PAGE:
Long-Term Study of Hepatitis Delta Virus Infection at Secondary Care Centers: The Impact of Viremia on Liver-Related Outcomes

Hepatology. 2020 Oct;72(4):1177-1190. doi: 10.1002/hep.31214. Epub 2020 Sep 24.


Background and aims: Hepatitis delta virus (HDV) infection is associated with fast progression to liver cirrhosis and liver complications. Previous studies have, however, been mainly from tertiary care centers, with risk for referral bias toward patients with worse outcomes. Furthermore, the impact of HDV viremia per se on liver-related outcomes is not really known outside the human immunodeficiency virus co-infection setting. We have therefore evaluated the long-term impact of HDV viremia on liver-related outcomes in a nationwide cohort of patients with hepatitis B and D co-infection, cared for at secondary care centers in Sweden.

Approach and results: In total, 337 patients with anti-HDV positivity, including 233 patients with HDV RNA viremia and 91 without HDV viremia at baseline, were retrospectively studied, with a mean follow-up of 6.5 years (range, 0.5-33.1). The long-term risks for liver-related events (i.e., hepatocellular carcinoma [HCC], hepatic decompensation, or liver-related death/transplantation) were assessed, using Cox regression analysis. The risk for liver-related events and HCC was 3.8-fold and 2.6-fold higher, respectively, in patients with HDV viremia compared with those without viremia, although the latter was not statistically significant. Among patients with HDV viremia with no baseline cirrhosis, the cumulative risk of being free of liver cirrhosis or liver-related events was 81.9% and 64.0% after 5 and 10 years of follow-up, respectively. This corresponds to an incidence rate of 0.04 cases per person-year.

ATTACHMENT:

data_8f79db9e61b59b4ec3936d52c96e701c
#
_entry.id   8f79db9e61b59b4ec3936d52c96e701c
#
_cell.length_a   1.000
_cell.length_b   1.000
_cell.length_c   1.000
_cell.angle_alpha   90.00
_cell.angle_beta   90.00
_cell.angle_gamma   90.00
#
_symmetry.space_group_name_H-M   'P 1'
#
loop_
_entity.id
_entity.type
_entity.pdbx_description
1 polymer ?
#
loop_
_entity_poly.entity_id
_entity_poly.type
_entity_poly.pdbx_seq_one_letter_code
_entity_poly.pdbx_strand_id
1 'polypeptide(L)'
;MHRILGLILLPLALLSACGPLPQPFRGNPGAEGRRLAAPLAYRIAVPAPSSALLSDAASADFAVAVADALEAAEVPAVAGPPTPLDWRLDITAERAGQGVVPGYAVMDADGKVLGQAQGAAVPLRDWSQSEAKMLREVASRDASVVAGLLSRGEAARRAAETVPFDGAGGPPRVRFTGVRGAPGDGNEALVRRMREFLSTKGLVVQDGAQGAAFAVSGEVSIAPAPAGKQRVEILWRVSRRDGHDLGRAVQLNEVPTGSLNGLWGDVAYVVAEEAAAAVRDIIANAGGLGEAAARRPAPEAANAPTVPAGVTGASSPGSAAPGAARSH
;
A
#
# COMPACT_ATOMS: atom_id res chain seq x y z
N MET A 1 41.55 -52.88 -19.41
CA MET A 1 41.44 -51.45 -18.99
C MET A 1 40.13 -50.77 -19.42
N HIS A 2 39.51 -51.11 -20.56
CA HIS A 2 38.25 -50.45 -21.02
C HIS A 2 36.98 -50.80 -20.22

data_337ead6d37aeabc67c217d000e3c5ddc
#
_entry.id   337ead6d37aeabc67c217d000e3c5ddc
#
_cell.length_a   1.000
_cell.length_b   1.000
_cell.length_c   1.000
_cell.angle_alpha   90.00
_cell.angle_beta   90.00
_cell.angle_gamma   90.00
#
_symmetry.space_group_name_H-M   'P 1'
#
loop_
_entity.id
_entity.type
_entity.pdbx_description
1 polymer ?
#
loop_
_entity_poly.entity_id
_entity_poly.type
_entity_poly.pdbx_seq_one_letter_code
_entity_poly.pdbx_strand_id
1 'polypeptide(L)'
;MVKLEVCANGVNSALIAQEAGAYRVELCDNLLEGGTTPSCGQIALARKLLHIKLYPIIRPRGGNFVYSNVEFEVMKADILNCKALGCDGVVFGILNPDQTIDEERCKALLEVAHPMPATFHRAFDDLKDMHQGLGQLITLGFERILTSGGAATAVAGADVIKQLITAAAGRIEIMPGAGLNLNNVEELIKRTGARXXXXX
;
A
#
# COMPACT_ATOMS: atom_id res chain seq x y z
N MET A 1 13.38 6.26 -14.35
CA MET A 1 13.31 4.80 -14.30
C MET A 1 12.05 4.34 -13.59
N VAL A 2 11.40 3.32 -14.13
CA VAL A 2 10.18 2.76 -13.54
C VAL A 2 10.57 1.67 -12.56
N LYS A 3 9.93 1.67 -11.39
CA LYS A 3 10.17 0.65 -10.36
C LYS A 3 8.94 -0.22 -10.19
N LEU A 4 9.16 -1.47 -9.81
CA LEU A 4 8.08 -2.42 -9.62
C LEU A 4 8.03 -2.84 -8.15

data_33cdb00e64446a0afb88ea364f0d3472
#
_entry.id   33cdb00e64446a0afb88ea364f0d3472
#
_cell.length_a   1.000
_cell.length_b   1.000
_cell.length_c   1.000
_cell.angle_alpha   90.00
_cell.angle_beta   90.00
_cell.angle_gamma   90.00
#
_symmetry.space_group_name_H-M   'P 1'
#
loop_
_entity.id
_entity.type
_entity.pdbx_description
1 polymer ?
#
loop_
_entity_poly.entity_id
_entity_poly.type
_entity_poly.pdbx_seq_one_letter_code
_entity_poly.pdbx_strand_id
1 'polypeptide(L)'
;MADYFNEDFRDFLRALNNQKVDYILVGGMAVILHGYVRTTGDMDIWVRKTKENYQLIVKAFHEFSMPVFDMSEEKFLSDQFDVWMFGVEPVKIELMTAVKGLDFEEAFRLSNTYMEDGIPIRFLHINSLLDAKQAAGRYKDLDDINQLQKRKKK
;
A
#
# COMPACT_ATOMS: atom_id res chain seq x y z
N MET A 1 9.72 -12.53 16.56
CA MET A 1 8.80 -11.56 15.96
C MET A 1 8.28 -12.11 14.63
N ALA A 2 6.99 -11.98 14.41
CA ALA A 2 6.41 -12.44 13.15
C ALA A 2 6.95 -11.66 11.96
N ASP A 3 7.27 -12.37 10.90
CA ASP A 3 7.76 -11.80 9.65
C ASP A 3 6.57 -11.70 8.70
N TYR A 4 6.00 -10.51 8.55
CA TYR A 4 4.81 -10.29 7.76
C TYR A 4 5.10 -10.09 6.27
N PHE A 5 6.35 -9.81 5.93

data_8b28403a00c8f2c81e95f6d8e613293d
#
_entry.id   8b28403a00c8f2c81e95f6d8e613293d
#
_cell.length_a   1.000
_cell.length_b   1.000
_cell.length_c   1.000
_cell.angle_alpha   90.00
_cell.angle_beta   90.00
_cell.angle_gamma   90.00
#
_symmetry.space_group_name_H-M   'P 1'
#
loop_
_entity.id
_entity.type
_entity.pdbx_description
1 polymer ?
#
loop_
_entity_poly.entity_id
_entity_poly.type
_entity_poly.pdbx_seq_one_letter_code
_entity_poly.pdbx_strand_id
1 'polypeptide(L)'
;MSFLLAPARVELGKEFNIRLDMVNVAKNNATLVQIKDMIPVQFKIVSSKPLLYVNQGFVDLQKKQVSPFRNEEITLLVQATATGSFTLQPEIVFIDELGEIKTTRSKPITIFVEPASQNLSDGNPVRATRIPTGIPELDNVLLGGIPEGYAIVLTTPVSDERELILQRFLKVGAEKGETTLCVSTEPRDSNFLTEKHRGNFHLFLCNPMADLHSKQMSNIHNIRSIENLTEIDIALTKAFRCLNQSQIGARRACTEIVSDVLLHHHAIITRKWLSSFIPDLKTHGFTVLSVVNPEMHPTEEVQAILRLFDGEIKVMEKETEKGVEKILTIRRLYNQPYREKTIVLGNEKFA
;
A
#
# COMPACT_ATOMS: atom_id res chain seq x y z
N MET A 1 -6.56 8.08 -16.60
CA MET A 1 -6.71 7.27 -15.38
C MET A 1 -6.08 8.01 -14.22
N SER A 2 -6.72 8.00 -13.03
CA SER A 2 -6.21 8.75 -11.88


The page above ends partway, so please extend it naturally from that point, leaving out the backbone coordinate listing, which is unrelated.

Conclusions: HDV RNA viremia is associated with a 3.8-fold higher risk for liver-related outcomes. The prognosis was rather poor for patients with HDV viremia without cirrhosis at baseline, but it was nevertheless more benign than previous estimates from tertiary centers. Our findings may be of importance when making decisions about treatment and evaluating potential outcomes of upcoming antivirals against HDV.

Publication types

  • Research Support, Non-U.S. Gov't

MeSH terms

  • Adult
  • Carcinoma, Hepatocellular / etiology*
  • Female
  • Hepatitis D / complications*
  • Humans
  • Liver Cirrhosis / etiology*
  • Liver Neoplasms / etiology*
  • Male
  • Middle Aged
  • Proportional Hazards Models
  • Retrospective Studies
  • Secondary Care
  • Viremia / complications*